Cancer symptoms: ‘Burning pain when peeing’ may signal vulval cancer – other signs

Bowel cancer: Dr Philippa Kaye lists the symptoms

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Indeed, Macmillan states: “Vulval cancer symptoms can happen with conditions other than cancer. But it is important to get checked by your GP if you think you have any symptoms.” The charity says burning pain when peeing is a key sign. As with other cancers, vulval cancer is easier to treat and cure if it is diagnosed early.

Other signs include:

  • Itching, burning or soreness of the vulva that does not go away
  • A lump, swelling or wart-like growth on the vulva
  • Thickened, raised, red, white or dark patches on the skin of the vulva
  • Bleeding, or a blood-stained vaginal discharge, that is not related to periods
  • Vulval tenderness or pain
  • A sore or ulcerated area on the vulva
  • A mole on the vulva that changes shape or colour
  • A lump in the groin.

Macmillan says: “Many people find it embarrassing talking about symptoms like these. But it is always important to get them checked by your GP.“Vulval cancer can take many years to develop. It usually starts with pre-cancerous cells that change slowly over several years into cancerous cells.”

Cancer Research UK notes that thrush is a common yeast infection that can affect the mouth and skin in different parts of the body.

The charity says the symptoms of vaginal thrush can be similar to vulval cancer and include:

  • Itching and soreness
  • White discharge
  • Pain when passing urine or having sex.

It says “it is worth going to the GP for a check up” and notes that symptoms of vulval cancer can be vague, particularly at an early stage.

The Mayo Clinic says it is not clear what causes vulvar cancer. It says: “In general, doctors know that cancer begins when a cell develops changes (mutations) in its DNA.

“The DNA contains the instructions that tell a cell what to do. The mutations tell the cell to grow and divide rapidly.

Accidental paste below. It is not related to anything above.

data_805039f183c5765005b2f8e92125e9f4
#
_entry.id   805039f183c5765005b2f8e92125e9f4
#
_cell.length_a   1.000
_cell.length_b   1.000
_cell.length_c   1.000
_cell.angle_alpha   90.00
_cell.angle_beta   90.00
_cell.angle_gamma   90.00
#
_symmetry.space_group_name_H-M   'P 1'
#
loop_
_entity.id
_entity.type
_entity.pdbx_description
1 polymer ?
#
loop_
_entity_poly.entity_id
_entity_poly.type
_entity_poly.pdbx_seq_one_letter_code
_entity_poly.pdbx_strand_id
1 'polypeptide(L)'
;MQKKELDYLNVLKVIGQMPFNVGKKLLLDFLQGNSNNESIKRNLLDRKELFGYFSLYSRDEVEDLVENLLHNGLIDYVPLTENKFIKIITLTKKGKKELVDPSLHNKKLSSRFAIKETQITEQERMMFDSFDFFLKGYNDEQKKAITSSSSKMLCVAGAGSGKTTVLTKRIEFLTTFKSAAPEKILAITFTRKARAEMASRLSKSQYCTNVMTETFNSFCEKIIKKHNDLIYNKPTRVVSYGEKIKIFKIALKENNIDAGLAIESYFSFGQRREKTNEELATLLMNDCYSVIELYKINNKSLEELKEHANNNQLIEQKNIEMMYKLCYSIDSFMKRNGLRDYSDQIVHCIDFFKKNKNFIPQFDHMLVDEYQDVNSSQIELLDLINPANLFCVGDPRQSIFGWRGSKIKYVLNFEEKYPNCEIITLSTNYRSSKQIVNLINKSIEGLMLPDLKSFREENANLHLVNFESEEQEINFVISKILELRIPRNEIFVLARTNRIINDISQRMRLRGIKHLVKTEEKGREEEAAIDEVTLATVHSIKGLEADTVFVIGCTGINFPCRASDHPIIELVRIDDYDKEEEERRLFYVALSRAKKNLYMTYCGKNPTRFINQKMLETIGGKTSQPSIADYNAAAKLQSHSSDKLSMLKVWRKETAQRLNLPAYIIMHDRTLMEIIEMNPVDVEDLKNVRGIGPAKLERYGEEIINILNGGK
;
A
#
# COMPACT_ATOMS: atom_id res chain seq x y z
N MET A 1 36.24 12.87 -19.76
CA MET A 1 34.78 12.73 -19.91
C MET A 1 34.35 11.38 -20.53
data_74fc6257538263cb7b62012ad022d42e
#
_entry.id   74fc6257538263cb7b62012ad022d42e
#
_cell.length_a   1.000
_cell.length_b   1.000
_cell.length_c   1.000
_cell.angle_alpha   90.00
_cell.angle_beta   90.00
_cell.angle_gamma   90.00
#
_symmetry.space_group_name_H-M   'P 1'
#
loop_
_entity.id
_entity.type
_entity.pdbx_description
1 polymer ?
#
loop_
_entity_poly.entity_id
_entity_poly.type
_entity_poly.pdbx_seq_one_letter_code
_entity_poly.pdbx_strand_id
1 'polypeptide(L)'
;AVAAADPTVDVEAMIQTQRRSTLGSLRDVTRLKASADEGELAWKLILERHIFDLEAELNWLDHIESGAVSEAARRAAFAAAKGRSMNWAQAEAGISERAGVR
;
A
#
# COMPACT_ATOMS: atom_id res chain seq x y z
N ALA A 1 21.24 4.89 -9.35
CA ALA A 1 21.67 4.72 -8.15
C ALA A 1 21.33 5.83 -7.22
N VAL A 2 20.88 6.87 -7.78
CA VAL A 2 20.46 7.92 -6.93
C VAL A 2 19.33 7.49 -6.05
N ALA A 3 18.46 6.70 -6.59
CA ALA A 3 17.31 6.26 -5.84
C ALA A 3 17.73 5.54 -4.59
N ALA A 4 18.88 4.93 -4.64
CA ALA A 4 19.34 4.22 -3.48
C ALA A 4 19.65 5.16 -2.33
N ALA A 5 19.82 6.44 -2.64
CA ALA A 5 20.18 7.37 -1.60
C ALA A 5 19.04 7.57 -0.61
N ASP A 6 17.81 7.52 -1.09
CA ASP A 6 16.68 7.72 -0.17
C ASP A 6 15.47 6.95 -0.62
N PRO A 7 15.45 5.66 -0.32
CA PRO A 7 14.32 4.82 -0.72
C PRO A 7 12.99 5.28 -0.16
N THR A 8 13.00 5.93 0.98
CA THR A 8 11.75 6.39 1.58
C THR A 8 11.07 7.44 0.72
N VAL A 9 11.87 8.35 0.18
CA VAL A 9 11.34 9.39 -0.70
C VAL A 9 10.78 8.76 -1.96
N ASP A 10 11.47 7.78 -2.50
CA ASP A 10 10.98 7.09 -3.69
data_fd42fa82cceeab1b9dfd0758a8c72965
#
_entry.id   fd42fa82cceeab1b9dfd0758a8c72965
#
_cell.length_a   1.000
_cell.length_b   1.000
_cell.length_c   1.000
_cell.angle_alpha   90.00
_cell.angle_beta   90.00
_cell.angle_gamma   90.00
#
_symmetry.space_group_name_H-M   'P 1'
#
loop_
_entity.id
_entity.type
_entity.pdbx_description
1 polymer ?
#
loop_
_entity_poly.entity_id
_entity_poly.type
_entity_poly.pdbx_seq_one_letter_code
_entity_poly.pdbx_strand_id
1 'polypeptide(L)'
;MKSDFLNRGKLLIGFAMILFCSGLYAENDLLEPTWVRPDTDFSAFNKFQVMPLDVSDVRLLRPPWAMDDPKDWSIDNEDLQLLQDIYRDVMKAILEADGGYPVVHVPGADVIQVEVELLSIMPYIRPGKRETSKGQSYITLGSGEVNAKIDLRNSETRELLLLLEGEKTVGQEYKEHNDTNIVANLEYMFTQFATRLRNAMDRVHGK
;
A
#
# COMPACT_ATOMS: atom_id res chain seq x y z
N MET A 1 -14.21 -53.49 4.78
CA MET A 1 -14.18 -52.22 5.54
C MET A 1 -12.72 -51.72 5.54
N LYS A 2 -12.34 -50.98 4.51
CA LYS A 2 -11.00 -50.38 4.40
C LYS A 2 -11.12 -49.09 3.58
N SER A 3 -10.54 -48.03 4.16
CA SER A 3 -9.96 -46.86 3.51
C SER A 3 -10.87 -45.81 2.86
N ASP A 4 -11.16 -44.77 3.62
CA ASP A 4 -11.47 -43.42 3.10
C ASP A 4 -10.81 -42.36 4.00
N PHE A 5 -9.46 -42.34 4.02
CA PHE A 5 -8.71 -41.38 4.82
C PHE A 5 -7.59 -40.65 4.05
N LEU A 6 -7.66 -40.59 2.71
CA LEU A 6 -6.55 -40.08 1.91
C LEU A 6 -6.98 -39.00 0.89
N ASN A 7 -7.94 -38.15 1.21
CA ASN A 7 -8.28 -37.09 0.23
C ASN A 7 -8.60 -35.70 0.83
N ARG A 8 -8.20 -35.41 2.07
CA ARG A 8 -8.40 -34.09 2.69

“The cell and its offspring go on living when other normal cells would die. The accumulating cells form a tumour that may be cancerous, invading nearby tissue and spreading to other parts of the body.”

It adds that although the exact cause of vulvar cancer isn’t known, certain factors appear to increase your risk of the disease.

These include increasing age, being exposed to human papillomavirus (HPV, smoking, having a weakened immune system, having a history of precancerous conditions of the vulva or having a skin condition involving the vulva.

NHS Inform says the main treatment for vulval cancer is surgery to remove the cancerous tissue from the vulva and any lymph nodes containing cancerous cells.

It notes: “Some people may also have radiotherapy (where radiation is used to destroy cancer cells) or chemotherapy (where medication is used to kill cancer cells), or both.

“Radiotherapy and chemotherapy may be used without surgery if you’re not well enough to have an operation, or if the cancer has spread and it isn’t possible to remove it all.”

The health body adds that if your GP feels some further tests are necessary, they will refer you to a hospital specialist called a gynaecologist.

A gynaecologist is a specialist in treating conditions of the female reproductive system.

The National Institute for Health and Care Excellence (NICE) recommends that GPs consider referring a woman who has an unexplained vulval lump or ulcer, or unexplained bleeding.

The gynaecologist will ask about your symptoms and examine your vulva again, and they may recommend a test called a biopsy to determine whether you do have cancer.

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